The Grand National is run over a 4 miles 514 yards course, and those taking part are tasked with jumping 30 fences over two laps. The fences are of various levels of difficulty, but some of them are notoriously difficult such as Becher’s Brook and The Chair. The first Grand National took place in 1839 when the event was founded by Waterloo Hotel proprieter William Lynn on land he’d leased in Aintree. The Grand National meeting (and especially interest in the Grand Nation race itself) has gone from strength to strength since to the point where it now reaches worldwide audiences upward of 500 million viewers.

As with any event steeped in history the Grand National has seen several eras, or moments, that will forever be remembered. One of the first was the 100-1 win from Foinavon in 1967. Foinavon wasn’t given a hope beforehand, so much so that his owner didn’t even bother to turn up to watch the race. However in a stroke of astonishing good fortune while he was lagging 100 yards behind the leading pack, a loose horse veered across the field at the 23rd fence unseating some, and sending others in all directions. John Buckingham simply steered Foinavon around the carnage to claim victory.

Perhaps the era racing fans are most fond of though is the Red Rum period. Red Rum was originally bought  as a yearling for just £420 and later by Ginger McCain (for Noel le Mare) for £6,300. McCain persevered with the horse through period of injury and it certainly paid off as Red Rum is today the only horse to have won the Grand National three times (in 1973, 1974 and 1977).

Modern highlights of the Grand National include Ginger McCain’s renewed success at the National 31 years on, with a win with Amberleigh House ridden by Graham Lee, and in 2004 Venetia William’s Mon Mome winning at  huge odds of 100-1. The 2018 winner of the event was 10-1 shot Tiger Roll, ridden by Davy Russell and trained by George Elliot.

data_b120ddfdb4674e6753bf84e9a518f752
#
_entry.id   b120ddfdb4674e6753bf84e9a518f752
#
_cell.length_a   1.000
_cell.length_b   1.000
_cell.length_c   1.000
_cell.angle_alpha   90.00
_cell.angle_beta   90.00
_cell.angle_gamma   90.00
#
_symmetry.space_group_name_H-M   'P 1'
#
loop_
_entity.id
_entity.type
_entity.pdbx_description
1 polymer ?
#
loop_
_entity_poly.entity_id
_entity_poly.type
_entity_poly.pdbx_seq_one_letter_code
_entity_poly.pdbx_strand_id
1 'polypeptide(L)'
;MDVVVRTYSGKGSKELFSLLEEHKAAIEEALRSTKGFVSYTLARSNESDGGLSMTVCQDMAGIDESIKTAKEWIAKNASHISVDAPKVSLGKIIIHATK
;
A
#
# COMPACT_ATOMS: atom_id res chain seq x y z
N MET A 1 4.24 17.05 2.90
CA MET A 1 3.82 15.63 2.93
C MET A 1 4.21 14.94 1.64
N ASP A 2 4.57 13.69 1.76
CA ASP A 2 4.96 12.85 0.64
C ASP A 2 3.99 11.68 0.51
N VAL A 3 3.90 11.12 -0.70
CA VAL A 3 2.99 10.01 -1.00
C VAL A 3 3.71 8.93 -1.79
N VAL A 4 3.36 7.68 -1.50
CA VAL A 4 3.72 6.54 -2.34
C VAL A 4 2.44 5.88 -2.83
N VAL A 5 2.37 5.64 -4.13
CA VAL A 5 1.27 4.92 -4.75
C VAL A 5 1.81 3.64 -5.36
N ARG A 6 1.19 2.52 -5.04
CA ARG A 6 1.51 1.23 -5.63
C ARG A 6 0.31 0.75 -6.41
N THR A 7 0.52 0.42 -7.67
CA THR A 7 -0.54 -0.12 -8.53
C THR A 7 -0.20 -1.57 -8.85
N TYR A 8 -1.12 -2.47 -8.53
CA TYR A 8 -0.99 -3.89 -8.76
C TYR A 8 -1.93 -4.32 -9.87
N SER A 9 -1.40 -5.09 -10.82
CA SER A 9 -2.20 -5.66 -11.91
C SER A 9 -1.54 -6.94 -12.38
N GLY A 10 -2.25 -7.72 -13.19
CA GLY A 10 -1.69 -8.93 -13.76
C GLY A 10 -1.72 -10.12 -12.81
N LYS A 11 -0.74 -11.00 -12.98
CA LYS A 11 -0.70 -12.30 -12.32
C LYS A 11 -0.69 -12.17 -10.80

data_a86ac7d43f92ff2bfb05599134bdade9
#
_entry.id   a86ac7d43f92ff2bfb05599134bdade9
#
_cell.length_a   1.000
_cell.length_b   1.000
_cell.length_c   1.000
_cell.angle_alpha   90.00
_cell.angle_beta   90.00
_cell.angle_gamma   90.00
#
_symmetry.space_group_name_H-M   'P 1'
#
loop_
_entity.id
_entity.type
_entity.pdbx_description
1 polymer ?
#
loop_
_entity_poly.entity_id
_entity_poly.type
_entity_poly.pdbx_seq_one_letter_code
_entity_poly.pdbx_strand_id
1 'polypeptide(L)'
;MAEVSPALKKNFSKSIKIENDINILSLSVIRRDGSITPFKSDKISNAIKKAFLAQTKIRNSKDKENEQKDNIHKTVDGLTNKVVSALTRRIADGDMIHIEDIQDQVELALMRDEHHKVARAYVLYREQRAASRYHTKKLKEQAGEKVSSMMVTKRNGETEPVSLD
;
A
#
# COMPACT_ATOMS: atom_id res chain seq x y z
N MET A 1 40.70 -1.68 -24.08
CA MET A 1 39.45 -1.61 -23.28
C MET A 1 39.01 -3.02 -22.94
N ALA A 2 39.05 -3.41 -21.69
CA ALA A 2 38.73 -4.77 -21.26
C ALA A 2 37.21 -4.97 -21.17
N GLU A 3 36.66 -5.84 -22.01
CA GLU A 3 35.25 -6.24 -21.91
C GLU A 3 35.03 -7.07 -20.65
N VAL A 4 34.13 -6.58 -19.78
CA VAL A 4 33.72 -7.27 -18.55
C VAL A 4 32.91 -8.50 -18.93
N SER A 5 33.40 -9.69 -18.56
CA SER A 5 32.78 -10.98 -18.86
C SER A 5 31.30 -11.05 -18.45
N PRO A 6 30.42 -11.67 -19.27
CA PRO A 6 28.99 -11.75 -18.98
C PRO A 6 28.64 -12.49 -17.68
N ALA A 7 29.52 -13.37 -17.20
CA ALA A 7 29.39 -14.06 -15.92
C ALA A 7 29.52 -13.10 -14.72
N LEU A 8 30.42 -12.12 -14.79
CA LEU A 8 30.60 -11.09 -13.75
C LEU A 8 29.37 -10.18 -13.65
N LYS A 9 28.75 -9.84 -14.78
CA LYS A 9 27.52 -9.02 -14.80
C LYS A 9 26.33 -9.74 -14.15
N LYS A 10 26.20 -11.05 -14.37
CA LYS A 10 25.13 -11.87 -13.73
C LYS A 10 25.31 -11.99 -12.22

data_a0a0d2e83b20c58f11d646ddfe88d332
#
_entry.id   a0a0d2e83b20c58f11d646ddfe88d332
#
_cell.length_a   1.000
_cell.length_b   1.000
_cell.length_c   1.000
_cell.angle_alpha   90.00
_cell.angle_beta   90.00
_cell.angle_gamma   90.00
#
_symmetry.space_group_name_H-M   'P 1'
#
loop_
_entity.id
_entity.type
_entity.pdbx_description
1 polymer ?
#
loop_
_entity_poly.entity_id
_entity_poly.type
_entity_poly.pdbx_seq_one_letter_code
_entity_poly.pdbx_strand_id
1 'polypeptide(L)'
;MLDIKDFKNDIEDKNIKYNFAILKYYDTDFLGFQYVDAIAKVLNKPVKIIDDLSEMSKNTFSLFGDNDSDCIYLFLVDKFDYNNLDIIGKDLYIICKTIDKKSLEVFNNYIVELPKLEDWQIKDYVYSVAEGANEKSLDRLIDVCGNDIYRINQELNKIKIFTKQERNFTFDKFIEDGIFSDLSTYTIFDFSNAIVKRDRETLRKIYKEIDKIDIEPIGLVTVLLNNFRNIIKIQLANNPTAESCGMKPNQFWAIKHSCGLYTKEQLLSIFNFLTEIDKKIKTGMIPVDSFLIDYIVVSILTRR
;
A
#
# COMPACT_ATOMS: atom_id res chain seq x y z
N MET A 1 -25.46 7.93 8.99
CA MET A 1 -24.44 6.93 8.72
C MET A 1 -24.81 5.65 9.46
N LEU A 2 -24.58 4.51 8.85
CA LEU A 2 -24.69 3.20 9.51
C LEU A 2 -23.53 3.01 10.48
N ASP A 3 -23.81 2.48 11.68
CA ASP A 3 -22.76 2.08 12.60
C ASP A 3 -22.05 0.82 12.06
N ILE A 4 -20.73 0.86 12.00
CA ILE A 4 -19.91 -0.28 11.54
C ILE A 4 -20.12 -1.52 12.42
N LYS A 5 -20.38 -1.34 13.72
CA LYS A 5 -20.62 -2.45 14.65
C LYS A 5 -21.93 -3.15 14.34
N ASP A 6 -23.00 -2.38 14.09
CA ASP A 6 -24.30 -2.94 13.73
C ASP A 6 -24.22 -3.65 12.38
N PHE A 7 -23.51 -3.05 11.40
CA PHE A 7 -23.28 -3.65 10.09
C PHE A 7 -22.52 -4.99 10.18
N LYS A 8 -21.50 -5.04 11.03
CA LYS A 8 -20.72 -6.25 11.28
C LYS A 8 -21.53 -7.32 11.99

Epsom Derby

The Epsom Derby takes place in June of each year over a 1m 4f 6y course at the Epsom Downs racecourse in Epsom, Surrey. UK. The group one race is steeped in history; and the first Derby was held in 1780.

It forms part of the Triple Crown which consists of the 2000 Guineas, The Derby and the St Leger Stakes. The Triple Crown was introduced or rather coined as way of ascertaining excellence in racing and it certainly has demonstrated that over the years. Only 15 horses have won all three Triple Crown races starting with West Australian in 1853, and most recently the legendary Nijinsky in 1970.

The Derby, named after the 12th Earl of Derby, is also one of the five British Classics, group one races for three year olds that are designed to display the pinnacle of achievement against peers. The two additional races that make up the British Classics are the 1000 Guineas and Epsom Oaks. Winning any of these five races is an indication of very significant ability. Only one horse, Sceptre has won four of the Classics (in 1902), incidentally the Derby was the only race that Spectre didn’t win.

Historically the race used to be paired with the Epsom fair, which by all accounts sounds like a riproaring affair that attracted people from all over the UK, but especially London. Charles Dickens is known to have visited the fair in the 1850s and enjoyed its mix of magicians, clowns and entertainers.

The Derby is held in such high regard that it’s been used as a template of sorts for races around the world, there would be no Kentucky Derby without the Epsom Derby. The purse for the event matches the prestige at £1.5 million in 2018, with £850,650 going to the winner.

With such an illustrious history it takes special individuals to stand out in this event, but one such person is Lester Piggott who won the Derby a stunning 9 times between 1954 (on Never Say Die) and 1983 (on Teenoso). He also had a memorable win on Sir Ivor. Interestingly each of his nine wins came on a different horse.